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Thomas Bulkowski’s successful investment activities allowed him to retire at age 36. He is an internationally known author and trader with 30+ years of stock market experience and widely regarded as a leading expert on chart patterns. He may be reached at

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Chart Patterns: After the Buy
Getting Started in Chart Patterns, Second Edition book.
Trading Basics: Evolution of a Trader book.
Fundamental Analysis and Position Trading: Evolution of a Trader book.
Swing and Day Trading: Evolution of a Trader book.
Visual Guide to Chart Patterns book.
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Bulkowski's Rising Wedge

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Busted
Patterns
Candles Chart
Patterns
Event
Patterns
Small Patterns
Market
Industrials (^DJI):
Transports (^DJT):
Utilities (^DJU):
Nasdaq (^IXIC):
S&P500 (^GSPC):
As of 12/02/2016
19,192 68.35 0.4%
9,037 55.55 0.6%
627 -6.01 -0.9%
5,251 -72.57 -1.4%
2,192 0.87 0.0%
YTD
10.1%
20.4%
8.5%
4.9%
7.2%
Tom's Targets    Overview: 11/30/2016
18,700 or 19,300 by 12/15/2016
8,650 or 9,200 by 12/15/2016
650 or 605 by 12/15/2016
5,130 or 5,400 by 12/15/2016
2,150 or 2,300 by 12/15/2016

Written by and copyright © 2005-2016 by Thomas N. Bulkowski. All rights reserved. Disclaimer: You alone are responsible for your investment decisions. See Privacy/Disclaimer for more information.

For more information on this pattern, read Encyclopedia of Chart Patterns Second EditionEncyclopedia of Chart Patterns 2nd Edition book., pictured on the right, pages 811 to 826.

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Rising wedges, especially for downward breakouts, are some of the worst performing chart patterns. Downward breakouts have unacceptably high failure rates and small post breakout declines. Also, pullbacks occur almost two-thirds of the time and throwbacks happen almost three-quarters of the time.

Rising wedge chart pattern
Rising Wedge Chart Pattern

 

Rising Wedge Important Bull Market Results

Overall performance rank for up/down breakouts (1 is best): 18 out of 23; 20 out of 21
Break even failure rate for up/down breakouts: 8%; 24%
Average rise/decline: 28%; 14%
Throwback/pullback rate: 73%, 63%
Percentage meeting price target for up/down breakouts: 58%, 46%

The above numbers are based on hundreds of perfect trades. See the glossary for definitions.

Rising Wedge Identification Guidelines

CharacteristicDiscussion
Price trendCan be any direction leading to the pattern.
ShapeA narrowing and rising triangle shape.
TrendlinesPrice bounces between two up-sloping and converging trendlines.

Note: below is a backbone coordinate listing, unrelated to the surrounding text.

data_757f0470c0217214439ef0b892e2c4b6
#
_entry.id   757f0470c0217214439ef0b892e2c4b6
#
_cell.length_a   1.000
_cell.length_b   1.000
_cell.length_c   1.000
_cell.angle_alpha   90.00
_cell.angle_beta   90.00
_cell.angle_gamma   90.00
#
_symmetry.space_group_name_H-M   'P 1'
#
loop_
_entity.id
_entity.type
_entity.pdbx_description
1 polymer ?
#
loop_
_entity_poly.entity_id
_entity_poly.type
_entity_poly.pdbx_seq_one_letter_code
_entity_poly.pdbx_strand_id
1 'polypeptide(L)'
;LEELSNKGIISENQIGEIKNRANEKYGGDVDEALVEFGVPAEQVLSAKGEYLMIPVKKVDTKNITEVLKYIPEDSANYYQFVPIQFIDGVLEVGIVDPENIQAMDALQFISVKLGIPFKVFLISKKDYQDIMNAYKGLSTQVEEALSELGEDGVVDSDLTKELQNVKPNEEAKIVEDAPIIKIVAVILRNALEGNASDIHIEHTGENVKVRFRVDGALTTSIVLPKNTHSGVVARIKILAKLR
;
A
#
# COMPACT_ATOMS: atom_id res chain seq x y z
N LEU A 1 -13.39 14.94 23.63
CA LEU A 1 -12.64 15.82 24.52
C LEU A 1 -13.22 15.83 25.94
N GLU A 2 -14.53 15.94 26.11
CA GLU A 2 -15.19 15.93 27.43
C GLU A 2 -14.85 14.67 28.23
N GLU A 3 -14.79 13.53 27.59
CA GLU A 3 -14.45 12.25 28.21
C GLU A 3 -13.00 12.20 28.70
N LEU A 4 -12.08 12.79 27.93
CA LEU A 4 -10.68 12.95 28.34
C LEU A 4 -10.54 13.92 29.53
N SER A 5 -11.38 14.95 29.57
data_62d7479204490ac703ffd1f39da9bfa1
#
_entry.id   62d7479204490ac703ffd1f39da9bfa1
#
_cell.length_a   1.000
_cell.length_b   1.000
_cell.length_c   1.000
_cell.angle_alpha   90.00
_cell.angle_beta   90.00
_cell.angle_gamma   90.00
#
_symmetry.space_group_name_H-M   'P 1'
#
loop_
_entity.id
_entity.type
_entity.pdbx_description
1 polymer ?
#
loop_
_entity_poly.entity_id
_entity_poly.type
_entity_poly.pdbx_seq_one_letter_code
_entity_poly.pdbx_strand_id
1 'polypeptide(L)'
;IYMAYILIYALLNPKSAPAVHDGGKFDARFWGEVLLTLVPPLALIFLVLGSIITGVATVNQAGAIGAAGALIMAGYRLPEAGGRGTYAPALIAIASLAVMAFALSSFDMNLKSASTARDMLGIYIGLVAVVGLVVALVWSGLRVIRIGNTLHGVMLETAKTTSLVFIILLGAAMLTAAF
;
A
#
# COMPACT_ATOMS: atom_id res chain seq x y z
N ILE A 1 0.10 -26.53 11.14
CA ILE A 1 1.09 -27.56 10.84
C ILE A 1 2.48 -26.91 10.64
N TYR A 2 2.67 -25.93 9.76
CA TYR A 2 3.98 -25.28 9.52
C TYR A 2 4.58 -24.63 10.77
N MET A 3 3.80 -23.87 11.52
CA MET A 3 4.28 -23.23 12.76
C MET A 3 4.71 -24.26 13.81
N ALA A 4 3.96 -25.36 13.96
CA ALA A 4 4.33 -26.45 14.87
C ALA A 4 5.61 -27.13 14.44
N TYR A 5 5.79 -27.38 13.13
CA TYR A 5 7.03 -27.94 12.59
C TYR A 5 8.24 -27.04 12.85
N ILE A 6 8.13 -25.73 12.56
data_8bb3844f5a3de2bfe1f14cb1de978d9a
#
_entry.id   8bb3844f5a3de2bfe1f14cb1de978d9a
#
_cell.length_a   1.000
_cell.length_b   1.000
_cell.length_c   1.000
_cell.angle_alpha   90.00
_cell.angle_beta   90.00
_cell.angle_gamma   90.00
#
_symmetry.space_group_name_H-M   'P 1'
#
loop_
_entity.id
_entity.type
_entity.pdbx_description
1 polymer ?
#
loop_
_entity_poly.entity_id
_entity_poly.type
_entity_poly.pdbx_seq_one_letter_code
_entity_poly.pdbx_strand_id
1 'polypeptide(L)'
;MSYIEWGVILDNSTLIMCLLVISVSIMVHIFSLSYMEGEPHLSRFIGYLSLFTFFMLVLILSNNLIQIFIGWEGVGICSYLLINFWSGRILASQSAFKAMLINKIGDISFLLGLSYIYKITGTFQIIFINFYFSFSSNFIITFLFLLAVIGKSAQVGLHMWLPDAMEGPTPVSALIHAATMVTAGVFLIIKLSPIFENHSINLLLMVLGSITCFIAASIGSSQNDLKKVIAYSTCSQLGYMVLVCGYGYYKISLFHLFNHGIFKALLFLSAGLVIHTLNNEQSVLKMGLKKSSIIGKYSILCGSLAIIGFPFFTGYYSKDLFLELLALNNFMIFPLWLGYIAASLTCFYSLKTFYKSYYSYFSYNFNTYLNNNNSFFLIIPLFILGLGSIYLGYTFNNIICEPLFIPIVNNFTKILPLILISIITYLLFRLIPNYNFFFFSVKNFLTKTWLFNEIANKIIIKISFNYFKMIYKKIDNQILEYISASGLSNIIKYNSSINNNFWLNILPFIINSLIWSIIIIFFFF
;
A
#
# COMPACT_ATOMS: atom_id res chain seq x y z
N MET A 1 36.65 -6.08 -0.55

TouchesPrice should touch each trendline at least five times to outline a good pattern. That's 3 touches of one trendline and 2 of the opposite.
Duration3 weeks is the minimum duration, otherwise it's a pennant.
Volume trendTrends downward at least 74% of the time until the breakout.
BreakoutCan be in any direction but is downward 69% of the time.
ConfirmationThe pattern confirms as a valid one when price closes outside one of the trendlines.
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Rising Wedge Trading Tips

Trading TacticExplanation
Measure ruleFor downward breakouts, the lowest valley in the pattern (A) is the price target. Alternatively, compute the height from the highest peak (B) to the lowest valley (A) and then multiply it by the above “percentage meeting price target.” Add it to (upward breakouts) or subtract it from (downward breakouts) the breakout price (the point at which price crosses the trendline, shown in the Measure Rule figure to the right as a blue line for this downward breakout) to get a price target (C).
BreakoutThe average distance to the breakout is 58% to 64% of the way to the triangle apex (where the trendlines join).
ConfirmationWait for a close outside one of the trendlines before taking a position.
Throwbacks and pullbacksThrowbacks and pullbacks hurt performance.
WeaknessUpward breakouts may show weakness two weeks after the breakout.
WidthWide patterns perform better than narrow ones.
Rising wedge measure rule
The Measure Rule

Rising Wedge Example

Rising wedge chart pattern example

The above figure shows an example of a rising wedge chart pattern. Each trendline has at least three distinct minor high or minor low touches, sandwiched between two converging trendlines. The upward breakout from this rising wedge is unusual because of its rarity. A throwback follows the breakout in this example.

-- Thomas Bulkowski

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Other Rising Wedge Examples

See Also

Written by and copyright © 2005-2016 by Thomas N. Bulkowski. All rights reserved. Disclaimer: You alone are responsible for your investment decisions. See Privacy/Disclaimer for more information. If opportunity doesn't knock, build a door. -- Milton Berle.